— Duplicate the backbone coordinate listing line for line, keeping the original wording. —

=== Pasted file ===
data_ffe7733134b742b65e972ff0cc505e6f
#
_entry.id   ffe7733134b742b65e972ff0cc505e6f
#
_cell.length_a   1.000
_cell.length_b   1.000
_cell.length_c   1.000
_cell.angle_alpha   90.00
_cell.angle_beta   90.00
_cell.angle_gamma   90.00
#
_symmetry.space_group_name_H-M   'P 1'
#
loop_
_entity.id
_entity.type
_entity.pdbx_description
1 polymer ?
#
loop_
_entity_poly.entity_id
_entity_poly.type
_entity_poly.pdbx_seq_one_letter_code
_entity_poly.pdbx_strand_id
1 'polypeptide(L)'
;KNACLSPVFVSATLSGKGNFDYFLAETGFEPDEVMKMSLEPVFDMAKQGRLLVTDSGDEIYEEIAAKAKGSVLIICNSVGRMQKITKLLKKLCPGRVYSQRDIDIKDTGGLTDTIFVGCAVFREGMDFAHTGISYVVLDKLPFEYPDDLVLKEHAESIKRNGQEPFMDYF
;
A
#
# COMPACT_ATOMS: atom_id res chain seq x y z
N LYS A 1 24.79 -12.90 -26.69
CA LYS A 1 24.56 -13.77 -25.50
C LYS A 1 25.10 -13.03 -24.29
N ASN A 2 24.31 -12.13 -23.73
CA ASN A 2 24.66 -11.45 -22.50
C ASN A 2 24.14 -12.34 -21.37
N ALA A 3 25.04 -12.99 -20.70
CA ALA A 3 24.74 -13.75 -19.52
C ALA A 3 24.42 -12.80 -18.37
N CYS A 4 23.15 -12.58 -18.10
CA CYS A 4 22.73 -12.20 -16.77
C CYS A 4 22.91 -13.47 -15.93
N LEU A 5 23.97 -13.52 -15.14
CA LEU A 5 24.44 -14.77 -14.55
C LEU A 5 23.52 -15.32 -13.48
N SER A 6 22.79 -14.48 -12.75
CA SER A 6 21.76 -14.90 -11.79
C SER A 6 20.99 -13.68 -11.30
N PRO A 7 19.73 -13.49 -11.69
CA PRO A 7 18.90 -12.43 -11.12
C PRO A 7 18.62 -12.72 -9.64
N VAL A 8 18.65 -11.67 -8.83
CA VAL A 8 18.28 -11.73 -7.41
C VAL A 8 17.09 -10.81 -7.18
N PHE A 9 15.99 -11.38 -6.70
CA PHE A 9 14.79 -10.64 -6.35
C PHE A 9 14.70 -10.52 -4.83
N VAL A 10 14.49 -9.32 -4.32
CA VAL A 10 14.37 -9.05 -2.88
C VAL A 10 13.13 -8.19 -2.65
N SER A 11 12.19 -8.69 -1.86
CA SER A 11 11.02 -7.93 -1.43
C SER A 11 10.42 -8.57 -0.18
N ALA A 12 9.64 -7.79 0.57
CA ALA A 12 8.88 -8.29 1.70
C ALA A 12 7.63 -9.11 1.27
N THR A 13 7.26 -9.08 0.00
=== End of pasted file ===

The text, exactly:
data_ffe7733134b742b65e972ff0cc505e6f
#
_entry.id   ffe7733134b742b65e972ff0cc505e6f
#
_cell.length_a   1.000
_cell.length_b   1.000
_cell.length_c   1.000
_cell.angle_alpha   90.00
_cell.angle_beta   90.00
_cell.angle_gamma   90.00
#
_symmetry.space_group_name_H-M   'P 1'
#
loop_
_entity.id
_entity.type
_entity.pdbx_description
1 polymer ?
#
loop_
_entity_poly.entity_id
_entity_poly.type
_entity_poly.pdbx_seq_one_letter_code
_entity_poly.pdbx_strand_id
1 'polypeptide(L)'
;KNACLSPVFVSATLSGKGNFDYFLAETGFEPDEVMKMSLEPVFDMAKQGRLLVTDSGDEIYEEIAAKAKGSVLIICNSVGRMQKITKLLKKLCPGRVYSQRDIDIKDTGGLTDTIFVGCAVFREGMDFAHTGISYVVLDKLPFEYPDDLVLKEHAESIKRNGQEPFMDYF
;
A
#
# COMPACT_ATOMS: atom_id res chain seq x y z
N LYS A 1 24.79 -12.90 -26.69
CA LYS A 1 24.56 -13.77 -25.50
C LYS A 1 25.10 -13.03 -24.29
N ASN A 2 24.31 -12.13 -23.73
CA ASN A 2 24.66 -11.45 -22.50
C ASN A 2 24.14 -12.34 -21.37
N ALA A 3 25.04 -12.99 -20.70
CA ALA A 3 24.74 -13.75 -19.52
C ALA A 3 24.42 -12.80 -18.37
N CYS A 4 23.15 -12.58 -18.10
CA CYS A 4 22.73 -12.20 -16.77
C CYS A 4 22.91 -13.47 -15.93
N LEU A 5 23.97 -13.52 -15.14
CA LEU A 5 24.44 -14.77 -14.55
C LEU A 5 23.52 -15.32 -13.48
N SER A 6 22.79 -14.48 -12.75
CA SER A 6 21.76 -14.90 -11.79
C SER A 6 20.99 -13.68 -11.30
N PRO A 7 19.73 -13.49 -11.69
CA PRO A 7 18.90 -12.43 -11.12
C PRO A 7 18.62 -12.72 -9.64
N VAL A 8 18.65 -11.67 -8.83
CA VAL A 8 18.28 -11.73 -7.41
C VAL A 8 17.09 -10.81 -7.18
N PHE A 9 15.99 -11.38 -6.70
CA PHE A 9 14.79 -10.64 -6.35
C PHE A 9 14.70 -10.52 -4.83
N VAL A 10 14.49 -9.32 -4.32
CA VAL A 10 14.37 -9.05 -2.88
C VAL A 10 13.13 -8.19 -2.65
N SER A 11 12.19 -8.69 -1.86
CA SER A 11 11.02 -7.93 -1.43
C SER A 11 10.42 -8.57 -0.18
N ALA A 12 9.64 -7.79 0.57
CA ALA A 12 8.88 -8.29 1.70
C ALA A 12 7.63 -9.11 1.27
N THR A 13 7.26 -9.08 0.00